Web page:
In this lesson, students will look at the importance having some kind of job. At early ages they sometimes get the idea that money grows on trees and they should get anything that they want. This lesson will look at the consequences of having a job, having a non-paying job (like a stay at home mom), and having no job (whether it's intentional or not). By the time they finish this lesson, they will have a better understanding of the economic impact of good, hard work.
Using data from the Bureau of Labor Statistics on the Consumer Price Index (CPI), students investigate the latest release for September 2014. Students will explore what a "good" inflation rate is, and why 0% or deflation is harmful to the economy.
How does your family celebrate Thanksgiving? Are you joined by friends and/or family for a special feast? What do you eat? Most American families celebrate Thanksgiving by cooking turkey. According to EatTurkey.com, approx. 88 percent of U.S. households eat turkey on Thanksgiving at an average weight of 16 lbs a turkey that adds up to 736 million pounds that will be eaten this Thanksgiving.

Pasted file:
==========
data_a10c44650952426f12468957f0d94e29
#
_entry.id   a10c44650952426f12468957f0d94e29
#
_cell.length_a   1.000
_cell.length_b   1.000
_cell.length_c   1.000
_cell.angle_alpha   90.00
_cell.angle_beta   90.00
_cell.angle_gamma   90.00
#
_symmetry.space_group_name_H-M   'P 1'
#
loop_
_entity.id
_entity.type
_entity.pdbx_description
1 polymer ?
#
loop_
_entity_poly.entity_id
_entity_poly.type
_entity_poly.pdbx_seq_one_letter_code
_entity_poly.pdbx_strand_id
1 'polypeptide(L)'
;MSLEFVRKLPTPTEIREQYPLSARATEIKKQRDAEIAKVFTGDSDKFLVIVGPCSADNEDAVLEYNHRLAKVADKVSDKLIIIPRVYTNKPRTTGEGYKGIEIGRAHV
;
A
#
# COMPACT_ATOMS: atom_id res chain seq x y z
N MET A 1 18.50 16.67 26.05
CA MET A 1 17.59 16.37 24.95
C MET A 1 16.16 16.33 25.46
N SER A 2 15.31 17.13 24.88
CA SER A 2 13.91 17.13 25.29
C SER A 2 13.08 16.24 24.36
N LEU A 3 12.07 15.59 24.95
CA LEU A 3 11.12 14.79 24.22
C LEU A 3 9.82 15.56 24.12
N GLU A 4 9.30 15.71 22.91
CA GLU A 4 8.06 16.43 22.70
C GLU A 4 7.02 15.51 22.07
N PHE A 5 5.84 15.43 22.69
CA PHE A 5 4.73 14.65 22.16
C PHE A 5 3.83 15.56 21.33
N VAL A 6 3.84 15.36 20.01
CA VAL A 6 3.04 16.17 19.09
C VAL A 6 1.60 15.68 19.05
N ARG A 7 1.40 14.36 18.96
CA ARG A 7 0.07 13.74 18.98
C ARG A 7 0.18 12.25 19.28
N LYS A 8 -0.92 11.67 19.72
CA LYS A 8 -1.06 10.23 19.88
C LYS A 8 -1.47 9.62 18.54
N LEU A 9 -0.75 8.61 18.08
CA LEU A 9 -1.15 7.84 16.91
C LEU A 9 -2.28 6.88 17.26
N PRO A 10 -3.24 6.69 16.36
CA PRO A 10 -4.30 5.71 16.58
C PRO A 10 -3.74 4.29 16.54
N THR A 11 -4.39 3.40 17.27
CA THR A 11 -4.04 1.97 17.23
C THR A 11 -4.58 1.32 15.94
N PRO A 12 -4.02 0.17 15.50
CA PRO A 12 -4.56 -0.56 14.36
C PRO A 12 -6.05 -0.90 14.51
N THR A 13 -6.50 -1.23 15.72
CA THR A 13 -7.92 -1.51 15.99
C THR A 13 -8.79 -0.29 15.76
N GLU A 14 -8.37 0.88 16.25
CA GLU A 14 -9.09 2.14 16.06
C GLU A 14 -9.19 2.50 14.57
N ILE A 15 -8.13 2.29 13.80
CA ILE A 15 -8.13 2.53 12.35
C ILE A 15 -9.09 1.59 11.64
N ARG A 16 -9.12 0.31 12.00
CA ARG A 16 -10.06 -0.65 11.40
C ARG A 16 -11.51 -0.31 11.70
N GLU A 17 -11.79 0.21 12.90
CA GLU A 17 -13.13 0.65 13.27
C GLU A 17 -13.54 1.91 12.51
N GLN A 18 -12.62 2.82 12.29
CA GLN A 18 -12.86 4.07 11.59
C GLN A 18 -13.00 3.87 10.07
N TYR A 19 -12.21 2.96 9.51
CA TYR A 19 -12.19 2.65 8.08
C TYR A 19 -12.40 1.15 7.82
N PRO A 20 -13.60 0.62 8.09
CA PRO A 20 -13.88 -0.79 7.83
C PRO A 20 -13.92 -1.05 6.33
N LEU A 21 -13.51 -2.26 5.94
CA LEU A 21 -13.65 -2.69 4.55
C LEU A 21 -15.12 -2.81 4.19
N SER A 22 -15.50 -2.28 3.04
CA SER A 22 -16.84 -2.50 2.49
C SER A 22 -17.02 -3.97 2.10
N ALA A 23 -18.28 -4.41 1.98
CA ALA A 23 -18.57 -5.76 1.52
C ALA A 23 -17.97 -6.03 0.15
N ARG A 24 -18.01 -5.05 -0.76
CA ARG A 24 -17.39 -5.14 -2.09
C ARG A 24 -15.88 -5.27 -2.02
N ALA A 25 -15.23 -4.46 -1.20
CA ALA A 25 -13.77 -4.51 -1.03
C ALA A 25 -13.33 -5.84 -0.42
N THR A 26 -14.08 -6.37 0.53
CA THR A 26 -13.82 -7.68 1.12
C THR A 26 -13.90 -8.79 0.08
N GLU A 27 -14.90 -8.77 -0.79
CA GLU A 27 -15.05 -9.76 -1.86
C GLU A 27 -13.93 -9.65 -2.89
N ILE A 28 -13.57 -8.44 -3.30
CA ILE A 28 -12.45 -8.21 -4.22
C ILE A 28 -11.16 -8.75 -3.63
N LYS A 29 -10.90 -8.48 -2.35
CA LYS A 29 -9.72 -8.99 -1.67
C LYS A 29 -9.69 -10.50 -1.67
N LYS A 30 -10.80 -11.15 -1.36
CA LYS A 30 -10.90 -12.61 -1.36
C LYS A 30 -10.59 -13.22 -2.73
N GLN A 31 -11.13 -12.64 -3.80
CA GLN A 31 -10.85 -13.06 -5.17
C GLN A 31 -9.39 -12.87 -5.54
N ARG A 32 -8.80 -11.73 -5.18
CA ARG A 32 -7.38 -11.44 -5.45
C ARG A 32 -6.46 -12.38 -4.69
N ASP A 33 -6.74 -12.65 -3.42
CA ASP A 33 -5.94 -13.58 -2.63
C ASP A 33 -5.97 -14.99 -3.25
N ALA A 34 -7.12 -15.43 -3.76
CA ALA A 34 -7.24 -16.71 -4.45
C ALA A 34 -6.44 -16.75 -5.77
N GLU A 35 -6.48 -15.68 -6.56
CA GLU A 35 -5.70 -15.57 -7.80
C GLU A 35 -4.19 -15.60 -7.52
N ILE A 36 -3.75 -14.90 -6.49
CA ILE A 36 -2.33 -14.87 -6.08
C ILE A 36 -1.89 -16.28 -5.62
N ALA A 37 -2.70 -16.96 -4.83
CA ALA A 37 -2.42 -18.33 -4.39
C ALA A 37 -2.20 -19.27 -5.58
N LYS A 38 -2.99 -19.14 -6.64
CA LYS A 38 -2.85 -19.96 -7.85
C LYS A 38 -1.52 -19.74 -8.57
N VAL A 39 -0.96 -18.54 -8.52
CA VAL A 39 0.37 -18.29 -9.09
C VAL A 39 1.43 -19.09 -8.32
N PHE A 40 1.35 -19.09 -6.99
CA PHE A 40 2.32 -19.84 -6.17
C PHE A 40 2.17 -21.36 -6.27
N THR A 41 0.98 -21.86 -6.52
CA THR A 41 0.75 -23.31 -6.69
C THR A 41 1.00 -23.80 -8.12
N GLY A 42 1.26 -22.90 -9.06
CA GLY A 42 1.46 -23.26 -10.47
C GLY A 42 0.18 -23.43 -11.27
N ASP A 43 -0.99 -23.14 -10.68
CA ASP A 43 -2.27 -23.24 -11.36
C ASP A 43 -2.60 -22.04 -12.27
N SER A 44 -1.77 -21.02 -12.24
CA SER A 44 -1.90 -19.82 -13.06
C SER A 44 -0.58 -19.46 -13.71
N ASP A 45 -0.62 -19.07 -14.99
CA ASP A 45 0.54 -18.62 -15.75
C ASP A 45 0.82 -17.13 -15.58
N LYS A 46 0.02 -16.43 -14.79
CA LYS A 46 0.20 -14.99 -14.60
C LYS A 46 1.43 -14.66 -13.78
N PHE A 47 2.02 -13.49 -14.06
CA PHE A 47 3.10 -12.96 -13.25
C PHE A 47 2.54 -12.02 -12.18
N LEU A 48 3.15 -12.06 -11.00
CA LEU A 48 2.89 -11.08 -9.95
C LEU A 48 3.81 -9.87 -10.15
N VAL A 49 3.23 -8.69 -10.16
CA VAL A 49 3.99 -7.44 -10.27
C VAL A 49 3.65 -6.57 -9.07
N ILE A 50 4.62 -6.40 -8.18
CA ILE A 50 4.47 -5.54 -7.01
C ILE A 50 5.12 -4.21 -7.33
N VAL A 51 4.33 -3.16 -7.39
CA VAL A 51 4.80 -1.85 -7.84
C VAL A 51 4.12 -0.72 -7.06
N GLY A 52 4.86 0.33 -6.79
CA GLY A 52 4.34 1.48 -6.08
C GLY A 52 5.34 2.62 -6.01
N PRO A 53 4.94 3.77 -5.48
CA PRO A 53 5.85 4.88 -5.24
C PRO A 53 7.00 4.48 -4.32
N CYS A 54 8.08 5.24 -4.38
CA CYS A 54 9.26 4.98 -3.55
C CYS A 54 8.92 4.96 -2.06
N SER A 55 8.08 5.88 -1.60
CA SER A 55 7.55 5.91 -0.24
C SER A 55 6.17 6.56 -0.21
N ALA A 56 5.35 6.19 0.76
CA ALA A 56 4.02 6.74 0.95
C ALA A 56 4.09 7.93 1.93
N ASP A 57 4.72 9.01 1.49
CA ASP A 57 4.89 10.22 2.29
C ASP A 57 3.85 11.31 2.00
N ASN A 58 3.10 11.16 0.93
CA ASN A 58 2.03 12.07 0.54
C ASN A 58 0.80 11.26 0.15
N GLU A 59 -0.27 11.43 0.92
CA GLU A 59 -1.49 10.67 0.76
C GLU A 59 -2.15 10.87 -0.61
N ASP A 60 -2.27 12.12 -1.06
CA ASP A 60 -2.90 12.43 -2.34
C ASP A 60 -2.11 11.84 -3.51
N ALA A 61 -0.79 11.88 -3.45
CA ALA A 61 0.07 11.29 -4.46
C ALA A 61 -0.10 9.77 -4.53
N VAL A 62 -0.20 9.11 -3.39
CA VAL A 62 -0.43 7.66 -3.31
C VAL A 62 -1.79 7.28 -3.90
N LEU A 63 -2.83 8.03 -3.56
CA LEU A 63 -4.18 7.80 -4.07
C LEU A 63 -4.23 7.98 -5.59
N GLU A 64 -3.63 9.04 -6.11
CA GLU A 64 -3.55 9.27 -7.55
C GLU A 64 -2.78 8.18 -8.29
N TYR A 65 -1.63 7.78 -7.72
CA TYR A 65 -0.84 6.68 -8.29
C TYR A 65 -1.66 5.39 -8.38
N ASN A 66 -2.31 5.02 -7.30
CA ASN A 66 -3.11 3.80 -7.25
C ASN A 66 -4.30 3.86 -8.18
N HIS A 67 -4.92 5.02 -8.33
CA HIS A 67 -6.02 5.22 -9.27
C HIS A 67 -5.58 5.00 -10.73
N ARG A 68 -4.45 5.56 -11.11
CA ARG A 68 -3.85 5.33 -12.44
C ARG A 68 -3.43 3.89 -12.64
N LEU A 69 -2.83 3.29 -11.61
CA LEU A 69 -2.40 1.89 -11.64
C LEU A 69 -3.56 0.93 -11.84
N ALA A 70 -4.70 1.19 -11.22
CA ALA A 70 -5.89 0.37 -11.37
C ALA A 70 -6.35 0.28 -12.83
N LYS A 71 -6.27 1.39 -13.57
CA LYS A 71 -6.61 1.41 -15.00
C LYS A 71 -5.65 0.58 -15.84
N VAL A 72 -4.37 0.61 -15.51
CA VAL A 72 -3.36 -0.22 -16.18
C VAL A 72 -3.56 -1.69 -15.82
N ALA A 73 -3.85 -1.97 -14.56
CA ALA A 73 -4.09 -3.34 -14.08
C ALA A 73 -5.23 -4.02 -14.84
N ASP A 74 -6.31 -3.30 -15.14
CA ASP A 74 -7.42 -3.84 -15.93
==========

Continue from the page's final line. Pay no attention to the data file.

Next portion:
The following lessons come from the Council for Economic Education's library of publications. Clicking the publication title or image will take you to the Council for Economic Education Store for more detailed information.
This interdisciplinary curriculum guide helps teachers introduce their students to economics using popular children's stories.
2 out of 29 lessons from this publication relate to this EconEdLink lesson.
Designed primarily for elementary and middle school students, each of the 15 lessons in this guide introduces an economics concept through activities with modeling clay.
2 out of 17 lessons from this publication relate to this EconEdLink lesson.